This activity uses ‘freewriting‘, a method in which you just write anything that comes to mind, without lifting the pen of the page or doing any editing as you go. It helps to use a timer for this – the timings below are an invitation, you can of course choose to write for less or more time.

5 mins: Imagine you’re writing from the perspective of the creature you spent time observing. What would it say to you or anyone who encounters it at this time of the year? You can choose to use the prompts ‘I am‘ and ‘I will’ to come back to again and again, as you do free-writing.

3 mins: Read through your writing so far and underline one sentence or one word that particularly strikes you. Start free-writing again, using this as a first line and see where it takes you.

3 mins: Repeat the above instructions, underlining another sentence or word.

3 mins: Read through your last bit of writing and see if you want to ‘polish’ it in any way to finish it for now. It doesn’t have to be perfect (you’ve only spent a few minutes on it, after all!), as long as it expresses something you want to bring across.

Then, either put your writing on a nice piece of paper and put in somewhere you can see it over the next few weeks, as the Spring arrives, and/or share it with a friend (for example in a letter, email or text message).

If you use Instagram, we’d also love you to share with us your writing, image(s) and/or any photos you made during your walk. You can use the #imbolcsalisbury hashtag and tag us directly, @SalisburyCentre. We look forward to seeing how you got on!


We bury our seeds and wait,
Winter blocks the road,
Flowers are taken prisoner underground,
But then green justice tenders a spear.
– Rumi



How to make fat cakes for birds (including vegetarian option)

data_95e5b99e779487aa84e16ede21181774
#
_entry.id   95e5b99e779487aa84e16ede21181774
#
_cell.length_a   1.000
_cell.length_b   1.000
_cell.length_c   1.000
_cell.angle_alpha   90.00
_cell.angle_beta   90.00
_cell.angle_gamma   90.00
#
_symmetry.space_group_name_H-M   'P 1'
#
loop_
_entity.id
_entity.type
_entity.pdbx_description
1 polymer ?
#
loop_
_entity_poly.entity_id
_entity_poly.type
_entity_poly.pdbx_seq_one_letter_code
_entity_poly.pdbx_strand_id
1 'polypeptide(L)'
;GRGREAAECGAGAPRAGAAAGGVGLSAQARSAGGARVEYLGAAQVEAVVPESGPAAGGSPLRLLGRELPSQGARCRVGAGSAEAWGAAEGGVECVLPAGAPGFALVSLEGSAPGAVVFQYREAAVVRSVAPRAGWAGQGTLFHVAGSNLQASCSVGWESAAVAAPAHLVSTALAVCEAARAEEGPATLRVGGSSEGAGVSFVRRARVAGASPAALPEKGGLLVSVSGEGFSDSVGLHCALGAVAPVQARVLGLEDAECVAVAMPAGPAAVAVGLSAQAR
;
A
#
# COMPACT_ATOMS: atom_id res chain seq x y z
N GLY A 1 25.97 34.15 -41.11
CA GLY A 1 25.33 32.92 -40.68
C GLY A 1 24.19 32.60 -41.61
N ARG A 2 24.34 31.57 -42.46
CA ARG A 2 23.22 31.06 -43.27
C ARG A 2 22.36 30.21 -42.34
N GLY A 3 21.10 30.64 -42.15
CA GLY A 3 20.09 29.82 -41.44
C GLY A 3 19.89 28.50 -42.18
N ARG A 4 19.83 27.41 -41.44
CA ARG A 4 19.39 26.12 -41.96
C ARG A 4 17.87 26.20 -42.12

Source: https://www.gardenersworld.com/how-to/diy/how-to-make-fat-cakes-for-birds/







You will need:

  • 150g fat that will set

Either lard, suet or coconut oil

  • 300g dry mix

Could include…

  • Bird seed mix
  • Raisins
  • Peanuts
  • Oats
  • Grated cheese
  • Sunflower/pumpkin seeds
  • Old bread
  • Other nuts or seeds from your kitchen


  • Containers that you can put a hole in, to be used as a mould

Eg. yogurt pots or cupcake cases (if using these a cupcake tin is also helpful!)


  • Scissors
  • String
  • Saucepan
  • Mixing bowl
  • Wooden spoon




  1. Carefully make a small hole in the bottom of each yoghurt pot or cupcake case. Thread string through the hole and tie a knot on the inside. Leave enough string on the inside for the mixture to stick around it, and enough string on the outside so that you can tie the cake to a tree or your bird table. If using cupcake cases, put them into a cupcake tray:

2. Put all your dry ingredients into the bowl, and mix together.

3. Melt your fat in a saucepan over a low heat, until it has turned to liquid, but try not to get it too hot! (Stirring helps!)

4. Pour the melted fat over the dry mix, and stir to combine.

5. Spoon the mixture into the yogurt pots or cupcake cases, and leave to cool. Once cool, transfer to the fridge until set.

6. Slide/cut the cases or pots off the set fat-cakes , and hang outside!


We hope you enjoy these Spring activities, alone or with your household. Again, you’re invited to share any photos or impressions on Instagram using the #imbolcsalisbury hashtag and tag us directly, @SalisburyCentre, or email us directly at community@salisburycentre.org. We’d love to see how you’ve marked Imbolc this year, and if you check Instagram you’ll be able to see what other Salisbury Centre community members did too – weaving connections in this time of lockdown.

There are also still spaces left for our online Imbolc workshop on Saturday the 29th of January. You can book a free space here on Eventbrite, we’d love to welcome you there.


Happy Imbolc! 


By Susannah Phillipson & Olga Bloemen, Community Development Workers at the Salisbury Centre.